Friday, November 13, 2015

Preachers and Practisers: Certainty of Interesting Taxing Times Ahead

It is Friday ...  and for all good Catholic gals and guys time for Mohr Fish ...

Speaking of food without ham, Fordham hosts a two-day symposium on We Are What We Tax

D. Johnson & Mark Koyama (both of George Mason University, Department of Economics), Taxes, Lawyers, and the Decline of Witch Trials in France, 57 J.L. & Econ. 77 (2014):
This paper explores the rise of the fiscal state in the early modern period and its impact on legal capacity. To measure legal capacity, we establish that witchcraft trials were more likely to take place where the central state had weak legal institutions.

How Ireland became an offshore financial centre

Voluntary disclosure of offshore tax evasion VoxEU 

Howard Gleckman, Could We Get the Tax Code Down to Three Pages? Why Would We Want To? (TaxVox). “And keep in mind that the vast bulk of today’s law governs the taxation of businesses, not individuals. And businesses are very complicated.

Men’s voices tend to dominate economic debate, although perhaps this is shaped by how we talk about the contributions of female economists. This is easiest to see in how we discuss the work of economist power couples. Remembering the journalistic cliché that one is an example, two is a coincidence and three is a trend, I figured it worth exploring how female economists are treated.

Find Open Access Dissertations and Theses to all Jozef Imrich's ideas: “PQDT Open provides the full text of open access dissertations and theses free of charge. You can quickly and easily locate dissertations and theses relevant to your discipline, and view the complete text in PDF format. Open Access Publishing – The authors of these dissertations and theses have opted to publish as open access. Open Access Publishing is a new service offered by ProQuest’s UMI Dissertation Publishing…”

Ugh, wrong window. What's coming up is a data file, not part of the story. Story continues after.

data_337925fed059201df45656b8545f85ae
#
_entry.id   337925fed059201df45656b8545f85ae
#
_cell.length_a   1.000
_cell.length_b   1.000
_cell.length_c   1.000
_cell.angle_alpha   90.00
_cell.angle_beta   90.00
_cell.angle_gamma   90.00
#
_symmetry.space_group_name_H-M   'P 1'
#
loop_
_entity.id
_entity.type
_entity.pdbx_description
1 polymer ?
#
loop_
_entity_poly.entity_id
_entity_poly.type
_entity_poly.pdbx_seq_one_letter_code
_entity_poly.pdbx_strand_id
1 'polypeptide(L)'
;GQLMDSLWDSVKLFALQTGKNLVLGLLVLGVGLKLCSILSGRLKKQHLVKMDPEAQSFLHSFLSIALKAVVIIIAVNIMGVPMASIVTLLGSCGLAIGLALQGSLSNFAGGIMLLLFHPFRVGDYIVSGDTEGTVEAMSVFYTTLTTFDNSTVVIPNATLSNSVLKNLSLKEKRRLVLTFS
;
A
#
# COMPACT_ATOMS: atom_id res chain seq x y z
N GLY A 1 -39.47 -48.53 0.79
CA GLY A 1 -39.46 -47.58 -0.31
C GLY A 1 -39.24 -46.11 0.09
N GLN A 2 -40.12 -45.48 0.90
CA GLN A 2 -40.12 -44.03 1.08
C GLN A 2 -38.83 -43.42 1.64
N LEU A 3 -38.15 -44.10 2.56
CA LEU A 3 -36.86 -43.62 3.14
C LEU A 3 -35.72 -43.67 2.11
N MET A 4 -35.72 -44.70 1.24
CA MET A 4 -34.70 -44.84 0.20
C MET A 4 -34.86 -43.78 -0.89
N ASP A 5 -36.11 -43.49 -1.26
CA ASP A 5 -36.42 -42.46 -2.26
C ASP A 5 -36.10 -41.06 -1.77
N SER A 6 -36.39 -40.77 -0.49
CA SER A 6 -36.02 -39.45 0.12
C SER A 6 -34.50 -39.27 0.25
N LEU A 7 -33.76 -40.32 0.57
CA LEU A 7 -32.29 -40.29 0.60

See also – via EBSCO – Searching: American Doctoral Dissertations, 1933 – 1955

Omri Y. Marian (UC-Irvine), The State Administration of International Tax Avoidance:
In November of 2014, hundreds of advanced tax agreement (ATAs) issued by Luxembourg’s Administration des Contributions Directes (Luxembourg’s Inland Revenue, or LACD) to multinational corporate taxpayers (MNCs) were made public. Using an original dataset generated from a hand-coded sample of 172 leaked documents, this article points out that "the targets of coordinated attempts to combat international tax arbitrage should be tax administrations, and not only taxpayers."

Financial Times op-ed:  A Last Hurrah for Republican Tax Slashers, by James Pethokoukis:
The Republican party’s raison d’être is cutting taxes. It may even be its divine commission. God put Republicans on earth to cut taxes, the conservative columnist, Robert Novak, once said, and failure to do that means “they have no useful function”.

Wall Street Journal op-ed:  The Latest Lure From Abroad for U.S. Firms—Innovation Boxes, by Denis Hughes (Stonepeak Infrastructure Partners):

All Rise:  Journeys to a Just World: